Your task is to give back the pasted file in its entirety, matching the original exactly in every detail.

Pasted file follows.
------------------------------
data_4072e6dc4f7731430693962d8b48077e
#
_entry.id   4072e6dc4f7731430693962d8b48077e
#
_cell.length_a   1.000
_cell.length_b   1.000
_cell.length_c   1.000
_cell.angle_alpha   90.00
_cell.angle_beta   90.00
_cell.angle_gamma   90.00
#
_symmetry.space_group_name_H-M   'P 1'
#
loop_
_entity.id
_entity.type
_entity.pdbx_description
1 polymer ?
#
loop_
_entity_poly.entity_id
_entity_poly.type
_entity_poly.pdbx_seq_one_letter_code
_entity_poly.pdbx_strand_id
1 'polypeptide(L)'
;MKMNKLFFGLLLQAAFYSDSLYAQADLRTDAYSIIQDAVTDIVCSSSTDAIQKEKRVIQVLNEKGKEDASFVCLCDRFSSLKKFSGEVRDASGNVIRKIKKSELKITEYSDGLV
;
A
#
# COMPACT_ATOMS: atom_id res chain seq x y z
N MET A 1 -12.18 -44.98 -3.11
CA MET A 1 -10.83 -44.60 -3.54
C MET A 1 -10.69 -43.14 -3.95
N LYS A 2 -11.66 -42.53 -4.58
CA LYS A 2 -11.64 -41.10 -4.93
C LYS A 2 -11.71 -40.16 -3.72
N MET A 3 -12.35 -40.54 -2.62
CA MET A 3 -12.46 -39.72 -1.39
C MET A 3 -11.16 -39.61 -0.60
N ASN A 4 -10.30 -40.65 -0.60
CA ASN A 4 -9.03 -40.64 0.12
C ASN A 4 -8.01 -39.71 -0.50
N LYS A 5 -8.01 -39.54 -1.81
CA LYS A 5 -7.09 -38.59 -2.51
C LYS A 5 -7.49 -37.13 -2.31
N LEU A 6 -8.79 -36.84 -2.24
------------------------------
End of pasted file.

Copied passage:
data_4072e6dc4f7731430693962d8b48077e
#
_entry.id   4072e6dc4f7731430693962d8b48077e
#
_cell.length_a   1.000
_cell.length_b   1.000
_cell.length_c   1.000
_cell.angle_alpha   90.00
_cell.angle_beta   90.00
_cell.angle_gamma   90.00
#
_symmetry.space_group_name_H-M   'P 1'
#
loop_
_entity.id
_entity.type
_entity.pdbx_description
1 polymer ?
#
loop_
_entity_poly.entity_id
_entity_poly.type
_entity_poly.pdbx_seq_one_letter_code
_entity_poly.pdbx_strand_id
1 'polypeptide(L)'
;MKMNKLFFGLLLQAAFYSDSLYAQADLRTDAYSIIQDAVTDIVCSSSTDAIQKEKRVIQVLNEKGKEDASFVCLCDRFSSLKKFSGEVRDASGNVIRKIKKSELKITEYSDGLV
;
A
#
# COMPACT_ATOMS: atom_id res chain seq x y z
N MET A 1 -12.18 -44.98 -3.11
CA MET A 1 -10.83 -44.60 -3.54
C MET A 1 -10.69 -43.14 -3.95
N LYS A 2 -11.66 -42.53 -4.58
CA LYS A 2 -11.64 -41.10 -4.93
C LYS A 2 -11.71 -40.16 -3.72
N MET A 3 -12.35 -40.54 -2.62
CA MET A 3 -12.46 -39.72 -1.39
C MET A 3 -11.16 -39.61 -0.60
N ASN A 4 -10.30 -40.65 -0.60
CA ASN A 4 -9.03 -40.64 0.12
C ASN A 4 -8.01 -39.71 -0.50
N LYS A 5 -8.01 -39.54 -1.81
CA LYS A 5 -7.09 -38.59 -2.51
C LYS A 5 -7.49 -37.13 -2.31
N LEU A 6 -8.79 -36.84 -2.24